Tag Archives: Chanel

Middling length

Stop the presses, ladies, the new skirts are here. The spring 2011 fashions have arrived just in time to put an end to that confounding dilemma: mini or maxi?

Chloe, from Style.com

Past seasons have sat with extremes: the mini skirt, ranging between above the knee to dangerously short, and the maxi skirt, an ankle-grazing option that can swing elegant, bohemian or even punk. There was a mild flirtation with full, swingy fifties/early sixties-style knee-length skirts, but just like that time I fell for “The Leader of the Pack,” it wasn’t meant to last.

These new midi skirts range from just below the knee to mid calf. They are fitted and Pink-Ladies-style sexy, pleated and flowy or alarmingly sheer and paired with granny panties. Which only works on the runway, and sometimes not even then.

Though this new length can be quite difficult to pull off – mid-calf length is not the most flattering to women or legs – the number of options makes me think this is a challenge that can be won. Some, like Chloé’s pleated, cocoa-colored option, call to mind an extremely elegant ballerina. And the movement of the skirt would prevent the hemline from cutting the wearer in half and making her resemble some sort of mushroom.

Chanel, from Style.com

Others, however, are less flattering. Chanel’s petal-pink dress with ruffled sleeves and underskirt evokes a baby’s christening gown rather than couture. The trapezoidal silhouette doesn’t do anyone any favors either. Seems this middle length would be most flattering if worn with something fitted up top, just to remind others that you do, indeed, have a figure under there.

Multiple spring runways also paired these skirts with ballet flats, again emphasizing the ballerina look. But unless you are six feet tall or have ankles like popsicle sticks, you are in danger of doing the mushroom. Heels might be better – like Tyra always says, best to look tall, even if you aren’t. The resulting look would make Audrey Hepburn proud.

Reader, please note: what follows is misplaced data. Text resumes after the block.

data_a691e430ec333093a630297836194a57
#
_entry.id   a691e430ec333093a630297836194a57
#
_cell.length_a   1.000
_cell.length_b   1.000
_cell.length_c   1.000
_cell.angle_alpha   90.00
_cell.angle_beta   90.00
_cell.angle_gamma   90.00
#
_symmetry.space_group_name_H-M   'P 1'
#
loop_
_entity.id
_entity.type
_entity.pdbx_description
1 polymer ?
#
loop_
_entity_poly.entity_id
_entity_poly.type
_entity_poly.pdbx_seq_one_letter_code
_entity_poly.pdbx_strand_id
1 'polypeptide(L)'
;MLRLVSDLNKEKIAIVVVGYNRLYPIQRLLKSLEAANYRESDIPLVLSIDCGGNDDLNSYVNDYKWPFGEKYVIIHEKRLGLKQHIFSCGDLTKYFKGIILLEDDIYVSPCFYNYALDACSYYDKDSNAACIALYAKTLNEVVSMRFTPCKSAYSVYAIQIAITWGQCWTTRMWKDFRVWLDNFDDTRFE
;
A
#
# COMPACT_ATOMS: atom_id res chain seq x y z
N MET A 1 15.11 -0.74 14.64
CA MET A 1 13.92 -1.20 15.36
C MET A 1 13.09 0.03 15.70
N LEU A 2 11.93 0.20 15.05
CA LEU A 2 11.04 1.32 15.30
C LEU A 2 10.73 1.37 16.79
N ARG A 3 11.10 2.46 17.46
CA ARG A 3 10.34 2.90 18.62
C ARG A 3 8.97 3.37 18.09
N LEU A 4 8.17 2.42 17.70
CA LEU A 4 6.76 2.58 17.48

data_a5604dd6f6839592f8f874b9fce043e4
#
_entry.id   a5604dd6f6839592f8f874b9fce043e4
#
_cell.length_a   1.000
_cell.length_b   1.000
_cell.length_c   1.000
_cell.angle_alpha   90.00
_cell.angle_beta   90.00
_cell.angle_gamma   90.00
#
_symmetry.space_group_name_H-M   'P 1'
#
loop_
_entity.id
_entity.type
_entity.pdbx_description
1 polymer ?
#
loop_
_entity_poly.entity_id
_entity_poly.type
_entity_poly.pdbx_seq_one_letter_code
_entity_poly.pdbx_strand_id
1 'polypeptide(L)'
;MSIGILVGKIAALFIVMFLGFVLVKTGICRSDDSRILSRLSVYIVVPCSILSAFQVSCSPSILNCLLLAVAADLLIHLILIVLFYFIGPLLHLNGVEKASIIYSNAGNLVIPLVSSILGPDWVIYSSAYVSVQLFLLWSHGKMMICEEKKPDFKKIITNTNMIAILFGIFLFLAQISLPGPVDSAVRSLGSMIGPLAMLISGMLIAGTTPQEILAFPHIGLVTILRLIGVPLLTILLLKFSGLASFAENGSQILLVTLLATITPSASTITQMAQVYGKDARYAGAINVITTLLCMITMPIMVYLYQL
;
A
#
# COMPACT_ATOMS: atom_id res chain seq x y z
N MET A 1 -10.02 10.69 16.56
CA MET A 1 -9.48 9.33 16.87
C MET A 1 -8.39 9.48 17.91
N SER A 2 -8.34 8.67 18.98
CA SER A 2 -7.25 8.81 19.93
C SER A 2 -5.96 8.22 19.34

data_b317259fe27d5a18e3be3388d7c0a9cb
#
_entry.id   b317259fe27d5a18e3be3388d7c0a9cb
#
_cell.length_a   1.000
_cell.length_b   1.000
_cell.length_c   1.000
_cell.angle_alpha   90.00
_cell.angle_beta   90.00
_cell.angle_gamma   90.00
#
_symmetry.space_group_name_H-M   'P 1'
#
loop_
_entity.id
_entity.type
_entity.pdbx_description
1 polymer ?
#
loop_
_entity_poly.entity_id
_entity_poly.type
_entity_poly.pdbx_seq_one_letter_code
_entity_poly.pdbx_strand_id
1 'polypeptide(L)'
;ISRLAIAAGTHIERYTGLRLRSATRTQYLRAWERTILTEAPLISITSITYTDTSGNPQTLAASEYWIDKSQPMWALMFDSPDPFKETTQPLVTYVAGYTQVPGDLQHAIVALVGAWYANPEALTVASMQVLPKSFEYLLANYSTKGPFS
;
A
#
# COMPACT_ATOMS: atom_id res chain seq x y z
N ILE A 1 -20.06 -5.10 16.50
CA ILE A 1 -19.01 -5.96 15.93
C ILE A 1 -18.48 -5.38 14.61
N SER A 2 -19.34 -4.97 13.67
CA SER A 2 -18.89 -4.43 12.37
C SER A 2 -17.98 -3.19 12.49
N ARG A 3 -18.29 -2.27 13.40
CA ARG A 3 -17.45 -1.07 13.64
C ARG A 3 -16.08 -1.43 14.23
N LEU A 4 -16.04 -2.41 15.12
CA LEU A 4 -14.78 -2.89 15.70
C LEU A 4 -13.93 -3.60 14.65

So, rather than swing from long to short, let’s settle for somewhere in the middle. Perhaps this new length will bring balance to things other than just our fluctuating hemlines.

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The career slash

Kate Moss is reportedly cutting a CD. Which will, of course, be as wildly successful as everything else she touches, including cut-off jean shorts, wellies, Topshop and that whole date-a-musician grunge glamour thing. So, Kate is now a model/designer/muse/singer – truly an impressive hybrid career moniker.

The new thing to be, at least according to Moss’ example and media outlets such as the New York Times and Vogue, is a hybrid. But not just the tired actress/model/designer combination; that’s old hat. Save, of course, for Moss, who can do anything and still be awesome. Now, the hybrid has to be a combination of intellectual achievement, artistic credibility and flat-out fabulousness that only partially stems from access to an extensive designer wardrobe. Take the examples mentioned in the January issue of Vogue: Model/graduate student who has achieved the impossible by finding time not spent in class, studying or sleeping in which to actually be a model. (Grad school is all-encompassing.) College student/DJ/fashion show front-row fixture.  Actress/photographer/model/face of Chanel.

The New York Times recently ran a piece featuring a 19 year-old (let that sink in) who is equal parts student, author, socialite/debutante, lobbyist, Gossip Girl inspiration and apparent royalty. It’s exhausting just reading about her.

Such features makes me wonder if I’m going about things all wrong. Instead of spending my college years writing papers and singing a cappella, and grad school working constantly and not sleeping enough, maybe I should have been writing my memoir. Or lobbying congress. Or crashing fashion shows. Though to be fair, I went to school in St. Louis – not quite next door to Bryant Park and Lincoln Center.

I am too short to be a model. Too boring to have a memoir (yet). Too unmotivated to lobby congress. And I don’t have an extensive designer wardrobe or family connections to royalty. My slash, if I had one, would be writer/editor/bookworm/geek/shower opera singer. None of which, I might add, would net me a mention in Vogue’s hallowed pages.